Text courtesy of Clara Highes

A wise man once told me the way to gain perspective is through a period of isolation. For nine days I have been at the training center in Calgary without my team as they set out for an altitude-oriented training camp in the mountains of Utah. The coaches and physiologists decided it would be best for me to remain in Calgary. Contributing to this decision were various elements, the most significant being that I had only returned to the ice less than two weeks prior, and that it would be too taxing a move to train higher in the mountains after a summer of oxygen-laden air, cycling in Quebec. This nine-day period is hardly what I would consider isolation, but still it has garnered me a perspective I feel only separation from the group could allow at this point in time.

Initially when I stepped back on the ice it was like learning how to move on the thin, long razor-sharp blades again. That sensation lasted all of five or six laps, whereupon the athlete and experience in me kicked in and I felt I was ready to train with the girls again. That is, at least, how I felt inside. You can call that ego, I suppose; ego that can get you into trouble if you are not careful.

Coach Xiuli Wang kept me away from the group for that first week, not allowing me to do more than the measly five laps in warm-up as a part of the train of skaters. In their black training suits they looked sleek on the ice like otters in water. Every day I would be separated from the team, sentenced to tedious balancing drills combined with easy laps.

It seemed unfair as I felt physically ready and motivated to skate as fast as the other girls. Girls like Cindy Klassen, Kristina Groves, Tara Risling and Cindy Overland…athletes that had been training in the skating position for months and had progressed slowly to the ice. And there I was, looking like a cyclist on the ice, thinking I could skate with these girls after managing a few laps in the torturous skating position. When you see skaters glide it looks easy, especially when it is something you know you can do. Executing this technique is a whole other level of skill, and with all of my experience even I tend to forget this each time I return to the ice.

Xiuli continued to hold me back. I felt like Bugs Bunny chasing the carrot. Only my carrot was whizzing by me, lap after lap, as I tried in vain to balance on one foot, crouch with my leg out to the right; to the left. It was embarrassing not being able to do these drills properly. My skating muscles were dormant after a summer of pedaling. Xiuli echoed her advice which commenced on day one, 'You have to have good technique skating slow before you go fast. We need to start good technically or you will make bad habits that will follow you all year. I know you can skate fast, but I don't want you to chase.' As I attempted these rudimentary exercises, I came to realize she was right.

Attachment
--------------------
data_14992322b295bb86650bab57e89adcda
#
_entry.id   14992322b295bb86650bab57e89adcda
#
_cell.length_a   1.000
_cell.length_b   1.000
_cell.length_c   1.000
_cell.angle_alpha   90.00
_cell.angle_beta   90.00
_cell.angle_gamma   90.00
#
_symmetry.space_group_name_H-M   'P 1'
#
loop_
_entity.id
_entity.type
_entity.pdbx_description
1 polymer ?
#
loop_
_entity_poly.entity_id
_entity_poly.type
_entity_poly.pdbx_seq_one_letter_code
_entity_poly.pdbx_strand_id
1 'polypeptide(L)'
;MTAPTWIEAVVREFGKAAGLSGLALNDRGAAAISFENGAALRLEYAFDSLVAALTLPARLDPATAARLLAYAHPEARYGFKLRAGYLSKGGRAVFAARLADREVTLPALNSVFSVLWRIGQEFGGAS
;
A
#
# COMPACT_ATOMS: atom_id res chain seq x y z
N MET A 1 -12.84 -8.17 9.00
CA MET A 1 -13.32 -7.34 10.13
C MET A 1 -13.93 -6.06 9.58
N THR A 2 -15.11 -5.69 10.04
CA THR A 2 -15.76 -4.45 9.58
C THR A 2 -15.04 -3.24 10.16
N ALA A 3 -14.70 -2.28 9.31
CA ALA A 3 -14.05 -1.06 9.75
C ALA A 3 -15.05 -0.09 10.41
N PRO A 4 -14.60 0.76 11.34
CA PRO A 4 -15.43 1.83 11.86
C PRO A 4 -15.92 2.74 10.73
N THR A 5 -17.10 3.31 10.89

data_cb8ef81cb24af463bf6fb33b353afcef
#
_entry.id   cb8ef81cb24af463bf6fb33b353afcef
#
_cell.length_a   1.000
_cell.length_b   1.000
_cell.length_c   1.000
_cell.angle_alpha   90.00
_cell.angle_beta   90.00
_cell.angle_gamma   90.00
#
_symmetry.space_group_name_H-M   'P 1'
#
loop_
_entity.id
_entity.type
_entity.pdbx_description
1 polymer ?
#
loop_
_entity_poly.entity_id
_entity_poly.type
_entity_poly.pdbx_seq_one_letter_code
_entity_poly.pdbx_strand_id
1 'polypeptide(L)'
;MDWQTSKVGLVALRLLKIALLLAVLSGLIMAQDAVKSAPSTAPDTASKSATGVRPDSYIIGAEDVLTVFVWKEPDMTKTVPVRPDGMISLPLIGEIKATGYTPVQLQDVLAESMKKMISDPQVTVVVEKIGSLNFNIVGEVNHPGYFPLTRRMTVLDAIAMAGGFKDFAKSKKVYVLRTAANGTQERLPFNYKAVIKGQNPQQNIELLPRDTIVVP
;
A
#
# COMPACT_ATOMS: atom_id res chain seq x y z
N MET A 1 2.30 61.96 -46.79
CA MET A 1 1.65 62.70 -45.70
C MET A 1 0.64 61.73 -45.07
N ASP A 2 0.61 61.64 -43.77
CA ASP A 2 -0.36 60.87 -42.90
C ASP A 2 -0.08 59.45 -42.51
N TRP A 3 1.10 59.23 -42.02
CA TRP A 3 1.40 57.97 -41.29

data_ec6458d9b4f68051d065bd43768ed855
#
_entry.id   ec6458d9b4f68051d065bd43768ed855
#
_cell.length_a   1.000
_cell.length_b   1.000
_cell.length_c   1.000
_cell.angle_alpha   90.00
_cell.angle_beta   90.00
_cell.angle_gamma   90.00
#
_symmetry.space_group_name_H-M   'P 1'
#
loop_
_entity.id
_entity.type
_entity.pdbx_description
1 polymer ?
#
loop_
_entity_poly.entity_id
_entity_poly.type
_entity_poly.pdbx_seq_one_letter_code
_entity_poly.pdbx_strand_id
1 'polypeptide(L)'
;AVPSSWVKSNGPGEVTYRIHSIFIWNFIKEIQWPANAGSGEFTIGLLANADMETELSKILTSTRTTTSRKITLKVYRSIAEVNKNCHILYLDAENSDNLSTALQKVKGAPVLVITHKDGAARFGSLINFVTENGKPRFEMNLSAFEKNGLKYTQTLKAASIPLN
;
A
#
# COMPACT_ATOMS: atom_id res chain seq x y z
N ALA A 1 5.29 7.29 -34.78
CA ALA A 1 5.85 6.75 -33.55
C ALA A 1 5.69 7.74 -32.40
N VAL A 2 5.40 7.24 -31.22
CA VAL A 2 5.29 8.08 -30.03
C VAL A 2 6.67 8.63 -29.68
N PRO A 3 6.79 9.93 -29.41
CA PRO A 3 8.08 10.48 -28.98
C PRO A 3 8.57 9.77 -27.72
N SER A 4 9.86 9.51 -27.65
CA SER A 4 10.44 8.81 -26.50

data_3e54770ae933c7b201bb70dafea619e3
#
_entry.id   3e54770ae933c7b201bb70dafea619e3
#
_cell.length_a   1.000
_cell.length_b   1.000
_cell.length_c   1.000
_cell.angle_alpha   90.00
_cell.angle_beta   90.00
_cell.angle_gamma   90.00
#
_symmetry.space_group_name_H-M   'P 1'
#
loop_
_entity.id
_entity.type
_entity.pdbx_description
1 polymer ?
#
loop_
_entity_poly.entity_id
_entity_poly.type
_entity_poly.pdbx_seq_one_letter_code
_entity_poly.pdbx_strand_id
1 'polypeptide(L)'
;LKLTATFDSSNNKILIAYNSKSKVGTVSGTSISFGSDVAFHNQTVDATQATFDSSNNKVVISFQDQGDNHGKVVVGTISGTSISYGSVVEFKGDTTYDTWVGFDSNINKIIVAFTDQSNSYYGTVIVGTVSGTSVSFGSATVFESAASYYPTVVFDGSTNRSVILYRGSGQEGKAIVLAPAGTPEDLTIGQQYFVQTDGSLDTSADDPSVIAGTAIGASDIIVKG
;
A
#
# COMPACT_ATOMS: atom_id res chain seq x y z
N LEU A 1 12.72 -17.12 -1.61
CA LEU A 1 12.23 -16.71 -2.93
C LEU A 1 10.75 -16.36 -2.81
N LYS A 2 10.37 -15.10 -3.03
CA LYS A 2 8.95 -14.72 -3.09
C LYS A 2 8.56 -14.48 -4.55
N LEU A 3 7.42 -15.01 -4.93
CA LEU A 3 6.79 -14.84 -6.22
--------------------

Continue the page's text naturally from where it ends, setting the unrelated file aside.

The day finally came when I was able to skate with the team. I was told that as soon as my technique fell apart I would have to return to doing drills and those slow, technical laps again. I don't think I have ever focused so much on good technique as in those first few sessions. I wanted so badly to remain with the girls and go fast on the ice. It was what I had dreamed of for months while away. Yet, as I skated, and kept the pace just fine (though I was sitting behind the others for the really fast sets, in their draft, being pulled along) I came to realize that though my technique was okay, I felt like I was chasing. I was going faster than I should at that point of my progression and in doing so not allowing my 'feel' for the ice to develop.

Initially when I was told I had to stay back from the training camp I was worried. Thoughts of skating hundreds of laps, alone, raced through my head. I wanted to be pulled along in the wake of the team, not have to motivate myself to train. I soon came to realize that I actually needed the time on the ice, alone. If I wanted to improve from the season prior, I had to begin on my own terms, not chasing others and feeling like I had to catch up. I came to realize that skating alone was not a sentence; instead it was an opportunity to gain the perspective of who I am as a skater and why I returned to the ice.

Some sessions I have been able to skate with a few of the younger skaters. They have helped me on the days where I felt I needed a team. Other sessions have been solo endeavors where my 'feel' for lap times and solid technique has evolved nicely. I have had the help of former Olympic medalist turned coach, Kevin Overland, who has offered me his wisdom and allowed me to improve each stride I skate.

Though I have not been immersed in isolation, I feel this has been a version of it allowing for me to gain perspective. The Team returns on Sunday and I feel ready to begin skating with the girls; ready to be a contributing part of the black train chugging along in perfect formation around the skating track. As an individual I have found my balance on the blades and a healthy perspective which will allow me to step back in with the team, one stride at a time